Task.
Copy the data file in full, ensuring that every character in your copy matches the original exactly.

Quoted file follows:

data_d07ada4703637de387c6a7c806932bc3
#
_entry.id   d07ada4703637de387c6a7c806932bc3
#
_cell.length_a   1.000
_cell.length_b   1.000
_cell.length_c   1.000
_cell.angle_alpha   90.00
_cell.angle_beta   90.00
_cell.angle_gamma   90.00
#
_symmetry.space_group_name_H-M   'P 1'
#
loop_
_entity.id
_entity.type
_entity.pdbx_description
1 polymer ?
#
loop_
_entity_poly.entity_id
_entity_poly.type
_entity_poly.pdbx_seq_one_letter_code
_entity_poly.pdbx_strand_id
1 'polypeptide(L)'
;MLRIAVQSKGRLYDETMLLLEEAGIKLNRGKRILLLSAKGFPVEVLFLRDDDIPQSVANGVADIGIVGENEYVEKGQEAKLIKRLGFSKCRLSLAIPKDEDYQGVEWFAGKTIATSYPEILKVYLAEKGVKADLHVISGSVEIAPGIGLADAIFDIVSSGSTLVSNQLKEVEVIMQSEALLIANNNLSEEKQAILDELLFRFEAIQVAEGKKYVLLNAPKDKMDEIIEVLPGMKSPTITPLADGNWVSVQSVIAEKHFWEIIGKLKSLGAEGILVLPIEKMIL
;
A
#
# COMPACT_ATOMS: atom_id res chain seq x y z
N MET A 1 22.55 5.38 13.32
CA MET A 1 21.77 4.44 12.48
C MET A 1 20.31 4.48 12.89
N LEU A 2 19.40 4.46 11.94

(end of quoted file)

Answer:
data_d07ada4703637de387c6a7c806932bc3
#
_entry.id   d07ada4703637de387c6a7c806932bc3
#
_cell.length_a   1.000
_cell.length_b   1.000
_cell.length_c   1.000
_cell.angle_alpha   90.00
_cell.angle_beta   90.00
_cell.angle_gamma   90.00
#
_symmetry.space_group_name_H-M   'P 1'
#
loop_
_entity.id
_entity.type
_entity.pdbx_description
1 polymer ?
#
loop_
_entity_poly.entity_id
_entity_poly.type
_entity_poly.pdbx_seq_one_letter_code
_entity_poly.pdbx_strand_id
1 'polypeptide(L)'
;MLRIAVQSKGRLYDETMLLLEEAGIKLNRGKRILLLSAKGFPVEVLFLRDDDIPQSVANGVADIGIVGENEYVEKGQEAKLIKRLGFSKCRLSLAIPKDEDYQGVEWFAGKTIATSYPEILKVYLAEKGVKADLHVISGSVEIAPGIGLADAIFDIVSSGSTLVSNQLKEVEVIMQSEALLIANNNLSEEKQAILDELLFRFEAIQVAEGKKYVLLNAPKDKMDEIIEVLPGMKSPTITPLADGNWVSVQSVIAEKHFWEIIGKLKSLGAEGILVLPIEKMIL
;
A
#
# COMPACT_ATOMS: atom_id res chain seq x y z
N MET A 1 22.55 5.38 13.32
CA MET A 1 21.77 4.44 12.48
C MET A 1 20.31 4.48 12.89
N LEU A 2 19.40 4.46 11.94